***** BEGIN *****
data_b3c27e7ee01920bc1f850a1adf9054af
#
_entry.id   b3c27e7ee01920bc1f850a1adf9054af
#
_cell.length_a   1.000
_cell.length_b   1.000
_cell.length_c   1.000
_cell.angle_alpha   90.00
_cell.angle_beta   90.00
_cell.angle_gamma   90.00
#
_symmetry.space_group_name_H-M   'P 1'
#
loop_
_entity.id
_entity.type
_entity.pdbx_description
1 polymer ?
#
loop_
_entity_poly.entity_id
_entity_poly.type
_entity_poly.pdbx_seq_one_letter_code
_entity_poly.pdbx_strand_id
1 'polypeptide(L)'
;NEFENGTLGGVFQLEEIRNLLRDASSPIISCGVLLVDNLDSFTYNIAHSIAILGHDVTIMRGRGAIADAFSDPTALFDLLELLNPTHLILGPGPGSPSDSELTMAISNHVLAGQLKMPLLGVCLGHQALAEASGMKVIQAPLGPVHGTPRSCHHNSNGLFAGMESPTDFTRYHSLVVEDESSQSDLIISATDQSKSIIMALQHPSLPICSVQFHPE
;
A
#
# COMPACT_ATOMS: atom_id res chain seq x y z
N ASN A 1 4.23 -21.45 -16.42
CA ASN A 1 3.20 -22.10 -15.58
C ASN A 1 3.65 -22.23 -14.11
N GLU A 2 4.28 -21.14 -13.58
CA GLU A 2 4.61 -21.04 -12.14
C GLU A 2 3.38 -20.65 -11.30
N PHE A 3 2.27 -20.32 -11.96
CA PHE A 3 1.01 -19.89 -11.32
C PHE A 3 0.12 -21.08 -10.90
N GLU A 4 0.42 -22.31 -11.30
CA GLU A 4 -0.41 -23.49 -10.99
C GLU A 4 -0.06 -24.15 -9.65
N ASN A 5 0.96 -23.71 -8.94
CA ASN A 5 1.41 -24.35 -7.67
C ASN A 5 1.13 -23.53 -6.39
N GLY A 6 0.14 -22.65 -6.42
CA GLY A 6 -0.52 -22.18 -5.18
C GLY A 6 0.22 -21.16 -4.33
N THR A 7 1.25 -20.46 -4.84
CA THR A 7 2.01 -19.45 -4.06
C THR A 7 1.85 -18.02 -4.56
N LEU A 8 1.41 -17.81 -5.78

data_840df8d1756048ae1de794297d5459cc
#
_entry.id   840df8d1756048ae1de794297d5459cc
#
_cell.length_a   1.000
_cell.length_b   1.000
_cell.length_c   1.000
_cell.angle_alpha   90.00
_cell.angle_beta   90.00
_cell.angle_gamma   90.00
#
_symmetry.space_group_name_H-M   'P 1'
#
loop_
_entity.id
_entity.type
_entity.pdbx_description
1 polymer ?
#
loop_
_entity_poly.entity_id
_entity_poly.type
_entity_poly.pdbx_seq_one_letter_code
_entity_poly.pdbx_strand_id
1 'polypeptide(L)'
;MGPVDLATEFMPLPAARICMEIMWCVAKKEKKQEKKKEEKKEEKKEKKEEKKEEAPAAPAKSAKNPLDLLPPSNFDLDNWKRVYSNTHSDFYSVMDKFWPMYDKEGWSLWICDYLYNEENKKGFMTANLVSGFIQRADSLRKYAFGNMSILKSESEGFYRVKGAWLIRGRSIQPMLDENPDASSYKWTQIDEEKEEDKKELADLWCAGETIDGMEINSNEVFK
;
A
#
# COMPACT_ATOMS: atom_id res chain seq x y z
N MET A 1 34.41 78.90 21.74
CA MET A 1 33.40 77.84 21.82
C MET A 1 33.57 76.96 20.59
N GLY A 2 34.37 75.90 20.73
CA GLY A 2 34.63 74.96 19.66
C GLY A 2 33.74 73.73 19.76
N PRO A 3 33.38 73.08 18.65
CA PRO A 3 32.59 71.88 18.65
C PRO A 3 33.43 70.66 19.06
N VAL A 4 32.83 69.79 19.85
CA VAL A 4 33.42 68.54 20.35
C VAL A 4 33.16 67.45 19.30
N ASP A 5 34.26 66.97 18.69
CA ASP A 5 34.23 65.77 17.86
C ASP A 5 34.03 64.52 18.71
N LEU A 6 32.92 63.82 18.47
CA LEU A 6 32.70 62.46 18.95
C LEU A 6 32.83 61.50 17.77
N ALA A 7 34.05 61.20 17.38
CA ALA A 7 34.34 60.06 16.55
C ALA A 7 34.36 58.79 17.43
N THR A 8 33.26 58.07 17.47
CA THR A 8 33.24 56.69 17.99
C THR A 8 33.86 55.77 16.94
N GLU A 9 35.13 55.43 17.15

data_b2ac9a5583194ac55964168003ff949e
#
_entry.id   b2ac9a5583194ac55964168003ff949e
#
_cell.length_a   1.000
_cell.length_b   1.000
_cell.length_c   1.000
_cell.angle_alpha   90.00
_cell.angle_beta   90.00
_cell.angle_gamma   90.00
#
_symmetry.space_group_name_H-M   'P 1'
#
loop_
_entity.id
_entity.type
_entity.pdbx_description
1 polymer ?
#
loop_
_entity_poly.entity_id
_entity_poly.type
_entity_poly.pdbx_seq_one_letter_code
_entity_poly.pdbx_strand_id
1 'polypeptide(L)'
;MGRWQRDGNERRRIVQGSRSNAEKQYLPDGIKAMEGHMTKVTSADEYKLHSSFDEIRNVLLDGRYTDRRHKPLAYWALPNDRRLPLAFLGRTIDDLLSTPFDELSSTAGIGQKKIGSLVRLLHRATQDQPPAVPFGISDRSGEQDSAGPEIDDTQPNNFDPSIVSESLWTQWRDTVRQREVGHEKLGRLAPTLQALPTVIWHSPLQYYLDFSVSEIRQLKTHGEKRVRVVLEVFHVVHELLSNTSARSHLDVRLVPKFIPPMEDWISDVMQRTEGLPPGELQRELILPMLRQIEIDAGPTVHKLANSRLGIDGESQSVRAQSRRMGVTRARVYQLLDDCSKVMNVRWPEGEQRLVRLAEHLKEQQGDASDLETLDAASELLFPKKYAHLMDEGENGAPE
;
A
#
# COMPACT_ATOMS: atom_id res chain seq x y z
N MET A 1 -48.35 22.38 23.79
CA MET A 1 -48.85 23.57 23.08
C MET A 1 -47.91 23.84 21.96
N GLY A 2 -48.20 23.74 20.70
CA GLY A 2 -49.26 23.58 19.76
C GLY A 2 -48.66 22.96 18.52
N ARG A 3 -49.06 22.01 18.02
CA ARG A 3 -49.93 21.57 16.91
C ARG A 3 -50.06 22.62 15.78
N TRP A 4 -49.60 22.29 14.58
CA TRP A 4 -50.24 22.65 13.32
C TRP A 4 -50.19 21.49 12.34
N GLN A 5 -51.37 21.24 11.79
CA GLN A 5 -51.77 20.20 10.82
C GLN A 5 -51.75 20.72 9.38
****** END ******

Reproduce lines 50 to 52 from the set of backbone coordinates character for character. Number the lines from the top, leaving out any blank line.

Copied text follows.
CA THR A 7 2.01 -19.45 -4.06
C THR A 7 1.85 -18.02 -4.56
N LEU A 8 1.41 -17.81 -5.78